For others, these vehicles are more like passenger trains than freights, whether the passengers are in back …

Rear passenger seating on bike_Flickr_LightenUpBikes

… or in front.

Joe Bike with front passengers_Flickr_grrsh

This Fr8 Family model is designed to carry up to three children in their own seats.

Fr8 Family 3-kid bike_Flickr_richardmasoner

But cargo bikes aren’t just for transporting kids. Here’s an adult musical duo performing while riding in a cargo trike.

Musical duo riding in cargo bike_Flickr_Philosophographlux

(If you like these photos, many more are here, here, here, and here.)


Cargo bikes can also express an artistic streak which, while it won’t end oil addiction or stop climate change, does add a dash of whimsy to urban life (and some frivolity to this post).

Take, for example, the “cart-bike”—a derelict bike welded to a grocery store shopping cart: “It is quite the head turner,” says its originator, “but not a good corner turner.” (Short video here)

Shopping cart bike hybrid_Flickr_zieak

The picnic-table bike is an instant classic, with its built-in grill and sun shade.

A charcoal grill attachment is also possible on a long tail, however, as this Xtracycle video explains.

DIT: EcoDeck – Bar-Be-Que Grill Install from Xtracycle on Vimeo.


Finally, in the absurdist humor category, there is the Waffle Bike, my favorite art bike project. It’s “a fully weaponized waffle making device complete with call to prayer public address system.”

(More novelty cargo bikes, including pedal-powered espresso carts and muscle-driven camper vans, are here. Check them out!)

Picking Up

To pick up my more-serious thread (oops — that reminds me of [this fun video of three cargo bikers literally towing a broken pickup), what’s clear from all the inventing and tinkering and experimenting in cargo bikes is that we’ve yet to reach the limits of muscle-powered urban transportation.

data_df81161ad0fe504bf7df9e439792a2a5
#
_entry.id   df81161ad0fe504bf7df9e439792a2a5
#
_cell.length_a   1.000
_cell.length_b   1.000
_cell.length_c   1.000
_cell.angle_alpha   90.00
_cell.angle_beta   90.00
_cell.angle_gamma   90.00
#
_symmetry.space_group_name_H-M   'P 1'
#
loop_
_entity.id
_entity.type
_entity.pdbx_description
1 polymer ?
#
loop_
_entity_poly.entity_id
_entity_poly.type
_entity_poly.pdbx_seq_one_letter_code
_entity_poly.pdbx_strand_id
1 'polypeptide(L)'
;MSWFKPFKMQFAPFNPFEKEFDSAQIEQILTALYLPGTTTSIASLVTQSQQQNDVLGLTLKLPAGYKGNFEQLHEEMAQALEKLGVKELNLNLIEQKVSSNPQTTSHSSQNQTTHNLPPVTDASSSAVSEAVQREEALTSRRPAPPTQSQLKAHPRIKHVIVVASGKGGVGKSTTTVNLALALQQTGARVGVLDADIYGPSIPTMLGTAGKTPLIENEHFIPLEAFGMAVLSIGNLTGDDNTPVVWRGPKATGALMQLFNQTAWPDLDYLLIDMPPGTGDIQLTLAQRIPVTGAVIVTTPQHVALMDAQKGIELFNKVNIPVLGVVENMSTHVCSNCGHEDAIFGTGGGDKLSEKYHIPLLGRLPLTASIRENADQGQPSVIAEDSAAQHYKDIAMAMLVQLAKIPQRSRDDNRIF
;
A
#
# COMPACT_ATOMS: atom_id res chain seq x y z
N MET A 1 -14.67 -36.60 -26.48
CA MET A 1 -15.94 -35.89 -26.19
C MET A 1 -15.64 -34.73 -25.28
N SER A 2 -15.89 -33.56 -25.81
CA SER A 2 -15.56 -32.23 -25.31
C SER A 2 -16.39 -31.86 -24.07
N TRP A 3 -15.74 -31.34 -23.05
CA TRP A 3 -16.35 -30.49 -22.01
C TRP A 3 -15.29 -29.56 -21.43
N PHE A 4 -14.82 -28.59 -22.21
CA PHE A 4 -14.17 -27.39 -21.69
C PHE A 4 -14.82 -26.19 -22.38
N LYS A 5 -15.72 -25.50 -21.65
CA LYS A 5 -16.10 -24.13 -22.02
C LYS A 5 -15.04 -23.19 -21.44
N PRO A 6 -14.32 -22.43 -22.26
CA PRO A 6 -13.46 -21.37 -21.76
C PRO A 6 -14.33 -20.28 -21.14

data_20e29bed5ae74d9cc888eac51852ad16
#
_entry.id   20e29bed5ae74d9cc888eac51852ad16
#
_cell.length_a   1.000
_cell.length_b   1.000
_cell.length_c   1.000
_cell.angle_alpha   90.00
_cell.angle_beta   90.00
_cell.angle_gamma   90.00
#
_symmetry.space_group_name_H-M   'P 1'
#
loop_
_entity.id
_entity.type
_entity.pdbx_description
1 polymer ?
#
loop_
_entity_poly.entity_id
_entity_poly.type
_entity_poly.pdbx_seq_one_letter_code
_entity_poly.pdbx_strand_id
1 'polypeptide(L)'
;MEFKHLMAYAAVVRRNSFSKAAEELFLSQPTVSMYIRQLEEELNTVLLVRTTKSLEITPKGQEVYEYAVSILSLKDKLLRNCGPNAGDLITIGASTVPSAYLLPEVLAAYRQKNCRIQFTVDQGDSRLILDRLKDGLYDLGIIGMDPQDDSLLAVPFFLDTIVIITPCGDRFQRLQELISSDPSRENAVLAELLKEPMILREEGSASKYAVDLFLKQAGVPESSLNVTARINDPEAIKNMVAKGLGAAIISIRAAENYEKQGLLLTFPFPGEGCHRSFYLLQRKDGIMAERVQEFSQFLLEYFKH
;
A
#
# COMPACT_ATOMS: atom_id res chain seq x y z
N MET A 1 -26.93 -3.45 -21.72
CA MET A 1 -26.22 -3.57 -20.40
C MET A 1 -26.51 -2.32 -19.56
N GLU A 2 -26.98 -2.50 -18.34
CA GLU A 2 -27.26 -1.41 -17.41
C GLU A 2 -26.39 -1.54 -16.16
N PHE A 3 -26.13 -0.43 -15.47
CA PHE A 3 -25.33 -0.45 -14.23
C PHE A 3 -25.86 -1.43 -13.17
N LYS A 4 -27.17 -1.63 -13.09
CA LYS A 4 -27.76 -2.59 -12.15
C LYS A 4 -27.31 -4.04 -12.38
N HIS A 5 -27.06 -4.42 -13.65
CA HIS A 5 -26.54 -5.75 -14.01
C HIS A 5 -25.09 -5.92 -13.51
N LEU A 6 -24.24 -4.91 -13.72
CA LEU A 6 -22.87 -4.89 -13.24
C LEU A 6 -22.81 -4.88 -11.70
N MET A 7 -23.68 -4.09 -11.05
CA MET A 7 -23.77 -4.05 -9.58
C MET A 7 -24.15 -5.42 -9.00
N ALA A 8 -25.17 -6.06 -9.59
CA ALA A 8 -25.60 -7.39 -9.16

I doubt that cargo bikes will ever amount to a substantial share of freight hauling even in cities. The motor is an amazing technology, and hauling large loads is where it makes most sense.

Still, cargo bikes seem destined to fill a small but growing niche in our communities. Unlike electric bikes, they fit perfectly into North America’s existing bike culture (macho, anti-auto, lighthearted). They extend options for car-less and car-lite businesses and families. And they make a tremendous amount of sense for certain applications, such as mail and pizza delivery, grocery runs, and in-town service businesses like house cleaners.

As our neighborhoods grow more compact, mixed, and bike-friendly, and when we put a price on carbon, cargo bikes are likely to grow steadily in numbers and uses. They are likely, in fact, to become commonplace—symbols and reminders of how human power and human ingenuity are chipping away at an unreliable, climate-changing, and ocean-endangering petroleum supply.

That glimpse beyond addiction is perhaps the greatest public service they perform.

Huge thanks to volunteer and urban planner Alyse Nelson for doing research that made this post possible.

This post originally appeared at Sightline’s Daily Score blog.

Photo credits: